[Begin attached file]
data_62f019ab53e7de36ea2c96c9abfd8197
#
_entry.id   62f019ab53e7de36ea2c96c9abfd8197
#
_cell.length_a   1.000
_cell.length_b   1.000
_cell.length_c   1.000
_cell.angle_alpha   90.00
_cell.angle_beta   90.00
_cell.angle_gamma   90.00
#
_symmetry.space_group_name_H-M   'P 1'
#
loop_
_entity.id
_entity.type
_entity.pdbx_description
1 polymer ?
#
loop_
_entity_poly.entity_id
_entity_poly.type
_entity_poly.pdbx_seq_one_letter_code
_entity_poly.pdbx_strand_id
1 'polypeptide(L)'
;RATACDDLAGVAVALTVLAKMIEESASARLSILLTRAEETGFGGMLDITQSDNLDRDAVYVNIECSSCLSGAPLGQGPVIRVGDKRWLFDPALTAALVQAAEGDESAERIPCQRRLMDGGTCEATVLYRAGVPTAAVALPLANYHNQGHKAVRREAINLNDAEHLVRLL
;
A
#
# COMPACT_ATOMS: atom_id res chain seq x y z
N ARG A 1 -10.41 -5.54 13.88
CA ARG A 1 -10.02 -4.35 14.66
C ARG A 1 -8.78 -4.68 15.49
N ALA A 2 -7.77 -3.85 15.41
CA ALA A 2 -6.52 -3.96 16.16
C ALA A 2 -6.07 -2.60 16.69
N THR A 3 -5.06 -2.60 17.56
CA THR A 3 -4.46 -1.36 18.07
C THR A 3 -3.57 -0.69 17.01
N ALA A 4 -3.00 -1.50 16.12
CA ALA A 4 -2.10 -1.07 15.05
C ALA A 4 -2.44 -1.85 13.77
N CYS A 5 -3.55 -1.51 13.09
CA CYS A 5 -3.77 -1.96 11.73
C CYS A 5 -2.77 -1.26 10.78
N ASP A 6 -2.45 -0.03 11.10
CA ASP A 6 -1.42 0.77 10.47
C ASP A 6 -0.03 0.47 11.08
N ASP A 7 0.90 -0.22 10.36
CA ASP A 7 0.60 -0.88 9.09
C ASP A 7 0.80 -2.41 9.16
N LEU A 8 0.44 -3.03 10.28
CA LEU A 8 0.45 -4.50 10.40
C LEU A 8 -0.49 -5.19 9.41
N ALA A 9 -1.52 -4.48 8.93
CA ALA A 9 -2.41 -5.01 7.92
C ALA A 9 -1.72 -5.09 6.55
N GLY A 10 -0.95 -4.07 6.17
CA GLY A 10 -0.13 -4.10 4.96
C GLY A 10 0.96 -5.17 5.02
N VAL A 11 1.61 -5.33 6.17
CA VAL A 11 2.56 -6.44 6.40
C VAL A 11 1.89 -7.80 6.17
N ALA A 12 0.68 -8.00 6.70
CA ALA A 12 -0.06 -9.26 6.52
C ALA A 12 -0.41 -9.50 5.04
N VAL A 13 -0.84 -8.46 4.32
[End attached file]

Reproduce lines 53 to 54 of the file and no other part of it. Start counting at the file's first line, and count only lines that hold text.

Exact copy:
CA LEU A 8 0.45 -4.50 10.40
C LEU A 8 -0.49 -5.19 9.41